The manufacturer of this weight loss device, which could be available as early as next year pending Food and Drug Administration approval, hopes to lure obese individuals who do not want to undergo weight loss surgery or cannot do so safely to slim down by moving, eating less and exercising. The ReShape Duo balloon works similar to that of gastric banding, where a band is placed in the upper stomach to limit the amount of food consumed.
How It Works
The balloon is placed into the stomach of a patient with an endoscope. From there, it is inflated with saline that helps make the patient feel full after a modest calorie intake. There are no incisions or stitches needed with this outpatient surgical procedure. The procedure total takes about 20 minutes. Most patients complain of nausea as the common side effects that can last for a few days. Six months later, the balloon is removed with the same endoscopic surgical procedure.
In the study, 326 obese patients were evaluated in two different groups. The first received the balloon while the others underwent a sham endoscopic procedure. Patients in both groups participated in nutrition and exercised counseling throughout the study and for six months after.
It’s important to note that this study is ongoing and the device’s manufacturer, ReShape Medical, will not and cannot release data. However, President and CEO Rick Thompson said that patients who had the balloon installed achieved a significantly greater percentage of weight loss than those in the sham group. In many instances, patients lost 25% or more of their excess weight.
According to the results of an earlier and smaller study, two-thirds kept weight off or continued to lose weight, which shows benefits to the device and how it can outlast ordinary jumpstart weight loss. Based on these results, the company expects a U.S. launch of the product in mid to late 2015.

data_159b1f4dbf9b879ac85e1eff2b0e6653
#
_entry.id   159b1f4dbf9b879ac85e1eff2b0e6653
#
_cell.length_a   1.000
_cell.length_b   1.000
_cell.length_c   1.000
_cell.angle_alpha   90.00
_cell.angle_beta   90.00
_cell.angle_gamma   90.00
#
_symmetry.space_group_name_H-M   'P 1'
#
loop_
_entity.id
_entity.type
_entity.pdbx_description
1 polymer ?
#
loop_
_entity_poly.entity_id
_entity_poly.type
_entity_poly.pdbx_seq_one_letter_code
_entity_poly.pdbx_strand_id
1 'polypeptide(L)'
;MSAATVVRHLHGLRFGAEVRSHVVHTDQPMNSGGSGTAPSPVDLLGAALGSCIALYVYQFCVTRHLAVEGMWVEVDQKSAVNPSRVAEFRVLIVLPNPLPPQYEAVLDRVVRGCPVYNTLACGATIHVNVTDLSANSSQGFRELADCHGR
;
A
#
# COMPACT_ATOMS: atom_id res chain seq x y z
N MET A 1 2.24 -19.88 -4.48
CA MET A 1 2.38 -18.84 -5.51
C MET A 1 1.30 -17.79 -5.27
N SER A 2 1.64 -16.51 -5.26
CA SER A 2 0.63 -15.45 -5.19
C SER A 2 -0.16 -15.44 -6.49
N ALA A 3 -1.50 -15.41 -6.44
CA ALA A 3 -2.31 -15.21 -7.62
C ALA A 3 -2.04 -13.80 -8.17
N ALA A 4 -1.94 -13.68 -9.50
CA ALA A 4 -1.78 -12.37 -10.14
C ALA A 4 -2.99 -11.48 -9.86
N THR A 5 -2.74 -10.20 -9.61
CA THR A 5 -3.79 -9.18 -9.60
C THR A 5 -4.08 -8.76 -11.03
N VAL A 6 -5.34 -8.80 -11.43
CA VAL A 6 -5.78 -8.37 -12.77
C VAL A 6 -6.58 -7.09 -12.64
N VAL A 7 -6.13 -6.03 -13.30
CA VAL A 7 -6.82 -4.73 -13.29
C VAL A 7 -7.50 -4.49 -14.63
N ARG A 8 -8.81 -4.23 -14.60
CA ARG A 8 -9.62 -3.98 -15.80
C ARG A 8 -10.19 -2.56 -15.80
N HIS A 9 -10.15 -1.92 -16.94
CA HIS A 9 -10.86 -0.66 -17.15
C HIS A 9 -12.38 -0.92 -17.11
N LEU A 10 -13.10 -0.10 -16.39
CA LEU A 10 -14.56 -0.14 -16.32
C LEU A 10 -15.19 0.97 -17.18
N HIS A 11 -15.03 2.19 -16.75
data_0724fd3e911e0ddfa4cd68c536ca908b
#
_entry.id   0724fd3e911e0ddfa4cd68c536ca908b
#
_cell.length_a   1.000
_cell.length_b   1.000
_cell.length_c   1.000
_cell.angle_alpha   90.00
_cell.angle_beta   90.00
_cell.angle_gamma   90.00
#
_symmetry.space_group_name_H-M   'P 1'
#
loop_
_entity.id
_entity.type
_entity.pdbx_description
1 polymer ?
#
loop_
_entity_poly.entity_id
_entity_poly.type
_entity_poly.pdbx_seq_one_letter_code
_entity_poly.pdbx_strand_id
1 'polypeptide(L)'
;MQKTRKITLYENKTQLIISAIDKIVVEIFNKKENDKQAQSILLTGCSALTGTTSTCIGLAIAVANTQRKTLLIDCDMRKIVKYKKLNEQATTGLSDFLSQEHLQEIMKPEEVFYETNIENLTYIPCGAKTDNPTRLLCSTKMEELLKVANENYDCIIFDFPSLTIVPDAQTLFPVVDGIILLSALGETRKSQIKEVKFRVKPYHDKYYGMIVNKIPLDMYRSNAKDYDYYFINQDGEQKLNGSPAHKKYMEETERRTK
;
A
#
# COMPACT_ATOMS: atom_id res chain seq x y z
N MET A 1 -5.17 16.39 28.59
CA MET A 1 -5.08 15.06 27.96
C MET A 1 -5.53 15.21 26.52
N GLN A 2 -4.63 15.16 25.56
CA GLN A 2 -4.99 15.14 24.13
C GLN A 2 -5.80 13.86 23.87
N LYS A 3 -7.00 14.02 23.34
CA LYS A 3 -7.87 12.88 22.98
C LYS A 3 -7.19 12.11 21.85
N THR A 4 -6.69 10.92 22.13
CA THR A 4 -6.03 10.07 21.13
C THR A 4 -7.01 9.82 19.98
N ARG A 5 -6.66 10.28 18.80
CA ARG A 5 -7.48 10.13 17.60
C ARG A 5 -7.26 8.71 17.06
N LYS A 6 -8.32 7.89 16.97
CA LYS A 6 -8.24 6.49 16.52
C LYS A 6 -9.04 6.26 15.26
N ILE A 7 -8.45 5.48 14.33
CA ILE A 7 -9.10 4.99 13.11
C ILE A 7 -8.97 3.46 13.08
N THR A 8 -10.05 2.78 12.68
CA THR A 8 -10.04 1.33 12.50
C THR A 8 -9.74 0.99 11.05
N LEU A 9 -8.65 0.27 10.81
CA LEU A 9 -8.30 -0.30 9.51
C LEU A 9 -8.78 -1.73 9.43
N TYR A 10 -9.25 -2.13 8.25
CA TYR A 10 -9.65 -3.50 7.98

The study’s researchers believe that even a 5% weight loss can have a significant effect on a patient’s overall health. However 25% or more rates are impressive and not uncommon with the balloon and those studied. This type of balloon is designed in such a way to reduce migration risk that can happen when a balloon deflates and moves to the intestines, which causes a blockage. If this happens, the dye will be visible in the urine, which eliminates the risk of not knowing when a potential risk has occurred.
Many doctors including Dr. Stanley Rogers, chief of minimally invasive surgery and director of the bariatric surgery center at UCSF believe that the stomach balloons will play a role in patients needed to lose weight before surgeries such as gastric bypass. It also provides a safer weight loss route for those with many co-morbidities who are not candidates for the surgery. The surgery may also be an excellent option for those who need to lose weight before joint replacement surgeries such as the knee or the hip. Their weight loss will help to reduce their risk of complication following surgery.